Two weeks ago you were just a writhing bump in my wife’s belly. Now you’re a squirming, crying, farting and cooing ball of life that wakes me up at night, makes me laugh out loud, and tugs at my heart with every seemingly random expression that crosses your face.
Two weeks ago your mother and I were an upwardly mobile young couple, masters of our own destiny and authors of our own story. Now it’s your destiny that concerns us most, and we have a new role as characters in your story.
Two weeks ago I was Jon: husband, geek and student. Now I’m a dad. And for at least the next 15-18 years or so, I’ll be expected to teach you all the things I’m only just starting to understand.
Rest assured that I’m going to make mistakes. That there will be times when I won’t know what you need — whether it’s at 2:00 in the morning and you won’t stop crying, or 10 years from now when you come home from school in tears. That there will be times when I’ll correct you when you didn’t deserve it, and times that you’ll make a mistake and I won’t be there to pick you up. That there will be times when you are hurt, and I’m not there to help you, and times when you’ll be happy and I’ll forget to cheer for you.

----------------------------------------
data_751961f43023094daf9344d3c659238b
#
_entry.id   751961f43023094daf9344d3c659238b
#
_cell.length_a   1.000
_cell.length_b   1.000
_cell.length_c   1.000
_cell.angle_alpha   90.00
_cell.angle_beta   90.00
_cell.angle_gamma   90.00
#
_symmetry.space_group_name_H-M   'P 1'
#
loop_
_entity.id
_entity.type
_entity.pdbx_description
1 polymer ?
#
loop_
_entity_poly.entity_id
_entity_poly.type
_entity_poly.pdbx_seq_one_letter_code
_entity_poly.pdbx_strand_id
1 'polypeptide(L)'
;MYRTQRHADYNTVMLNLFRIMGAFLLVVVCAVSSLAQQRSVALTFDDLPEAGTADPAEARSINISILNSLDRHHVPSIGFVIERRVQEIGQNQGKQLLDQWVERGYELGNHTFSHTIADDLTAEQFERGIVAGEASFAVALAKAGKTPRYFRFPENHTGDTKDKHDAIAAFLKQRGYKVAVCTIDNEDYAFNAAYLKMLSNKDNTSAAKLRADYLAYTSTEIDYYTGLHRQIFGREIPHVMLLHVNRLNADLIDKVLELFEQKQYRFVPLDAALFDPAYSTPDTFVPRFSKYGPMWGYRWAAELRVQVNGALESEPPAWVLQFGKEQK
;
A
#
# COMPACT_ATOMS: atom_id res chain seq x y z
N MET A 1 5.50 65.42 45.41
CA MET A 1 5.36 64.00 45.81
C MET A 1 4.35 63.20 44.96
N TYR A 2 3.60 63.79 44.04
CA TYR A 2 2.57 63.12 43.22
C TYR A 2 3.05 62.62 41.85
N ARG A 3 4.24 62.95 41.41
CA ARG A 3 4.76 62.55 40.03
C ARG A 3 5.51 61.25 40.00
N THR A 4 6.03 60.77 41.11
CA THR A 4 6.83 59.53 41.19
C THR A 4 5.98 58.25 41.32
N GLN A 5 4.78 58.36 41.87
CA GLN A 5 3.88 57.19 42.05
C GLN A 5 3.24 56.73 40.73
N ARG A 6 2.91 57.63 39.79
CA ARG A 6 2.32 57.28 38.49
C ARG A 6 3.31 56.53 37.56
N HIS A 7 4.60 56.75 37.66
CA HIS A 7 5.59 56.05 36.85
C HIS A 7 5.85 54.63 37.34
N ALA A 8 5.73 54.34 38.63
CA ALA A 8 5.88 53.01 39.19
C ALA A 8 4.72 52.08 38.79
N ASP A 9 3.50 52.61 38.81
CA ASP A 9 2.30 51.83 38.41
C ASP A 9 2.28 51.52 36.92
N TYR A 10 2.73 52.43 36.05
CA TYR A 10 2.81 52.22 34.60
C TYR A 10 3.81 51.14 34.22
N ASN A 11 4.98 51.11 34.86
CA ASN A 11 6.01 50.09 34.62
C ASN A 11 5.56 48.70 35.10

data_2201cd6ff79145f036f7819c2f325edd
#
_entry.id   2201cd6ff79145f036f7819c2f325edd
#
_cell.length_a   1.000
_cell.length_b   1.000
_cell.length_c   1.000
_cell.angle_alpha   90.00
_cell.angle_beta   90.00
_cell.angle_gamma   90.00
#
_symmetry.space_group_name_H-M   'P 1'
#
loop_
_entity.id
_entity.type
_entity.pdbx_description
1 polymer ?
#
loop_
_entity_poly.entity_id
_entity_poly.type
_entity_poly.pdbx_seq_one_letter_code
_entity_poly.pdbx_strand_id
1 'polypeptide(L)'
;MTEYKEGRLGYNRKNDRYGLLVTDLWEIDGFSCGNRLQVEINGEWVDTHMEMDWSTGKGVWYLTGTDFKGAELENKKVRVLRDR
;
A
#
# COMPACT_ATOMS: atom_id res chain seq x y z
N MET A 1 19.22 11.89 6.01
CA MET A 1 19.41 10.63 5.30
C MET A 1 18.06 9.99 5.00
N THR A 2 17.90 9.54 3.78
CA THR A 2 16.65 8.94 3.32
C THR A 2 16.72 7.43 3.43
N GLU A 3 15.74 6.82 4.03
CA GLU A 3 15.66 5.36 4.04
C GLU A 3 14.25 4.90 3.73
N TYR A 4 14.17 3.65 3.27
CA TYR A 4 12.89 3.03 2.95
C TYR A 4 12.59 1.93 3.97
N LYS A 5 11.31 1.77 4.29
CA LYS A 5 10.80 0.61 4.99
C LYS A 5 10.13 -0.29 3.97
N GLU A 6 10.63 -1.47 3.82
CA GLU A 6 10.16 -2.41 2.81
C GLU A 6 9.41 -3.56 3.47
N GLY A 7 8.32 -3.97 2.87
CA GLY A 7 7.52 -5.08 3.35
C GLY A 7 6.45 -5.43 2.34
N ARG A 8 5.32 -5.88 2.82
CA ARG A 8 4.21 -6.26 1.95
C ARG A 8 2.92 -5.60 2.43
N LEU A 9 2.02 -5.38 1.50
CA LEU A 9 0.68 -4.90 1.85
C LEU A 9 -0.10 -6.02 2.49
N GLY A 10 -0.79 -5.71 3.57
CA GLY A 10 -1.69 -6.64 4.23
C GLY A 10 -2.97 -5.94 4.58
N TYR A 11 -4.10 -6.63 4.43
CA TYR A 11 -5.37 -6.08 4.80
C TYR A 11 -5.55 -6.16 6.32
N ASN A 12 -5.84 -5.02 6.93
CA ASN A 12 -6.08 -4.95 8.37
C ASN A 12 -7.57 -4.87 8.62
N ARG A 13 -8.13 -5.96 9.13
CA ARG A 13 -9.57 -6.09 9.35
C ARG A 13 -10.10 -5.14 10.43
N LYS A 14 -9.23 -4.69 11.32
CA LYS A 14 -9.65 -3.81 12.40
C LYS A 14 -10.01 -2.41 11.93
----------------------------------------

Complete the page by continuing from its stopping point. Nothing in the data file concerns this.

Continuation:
But those things will happen because I’m human — not because I don’t love you with all my heart.
I read books before you were born. Books that accurately described how weird it was to have a pregnant wife, but failed miserably at describing how incredible it would feel to meet you. Books that warned that as the dad, I might not be able to bond with you until you were a bit older; that I might have confused feelings about how your arrival changes the dynamic of my marriage; that I might have difficulty learning the things your mother already instinctively knows about caring for you.
Those books were wrong.
I loved you the moment I laid eyes on you.
Your mother and I were totally prepared to have you in our family, and we couldn’t be happier that you’re here.
And you fit so perfectly in my arms that it wasn’t difficult at all to learn how to calm you down when you’re scared, wipe your little butt when you fill your diapers (how can so much poop come out of such a little man?!) and talk to you when you’re bright eyed and taking in your world.
It is incredible to me that you are my son. That you are a part of me and a part of the woman I love.
It is even more incredible to me that I am your dad. That God would trust me with such a huge responsibility, knowing as He must, that no matter how much I love you, I’m gonna make mistakes. I’m praying that I can do enough things right to balance those out. You deserve a better dad, but you’re gonna have to deal with me. I hope that when I fail, you’ll turn to your Father in heaven to take care of the things I can’t.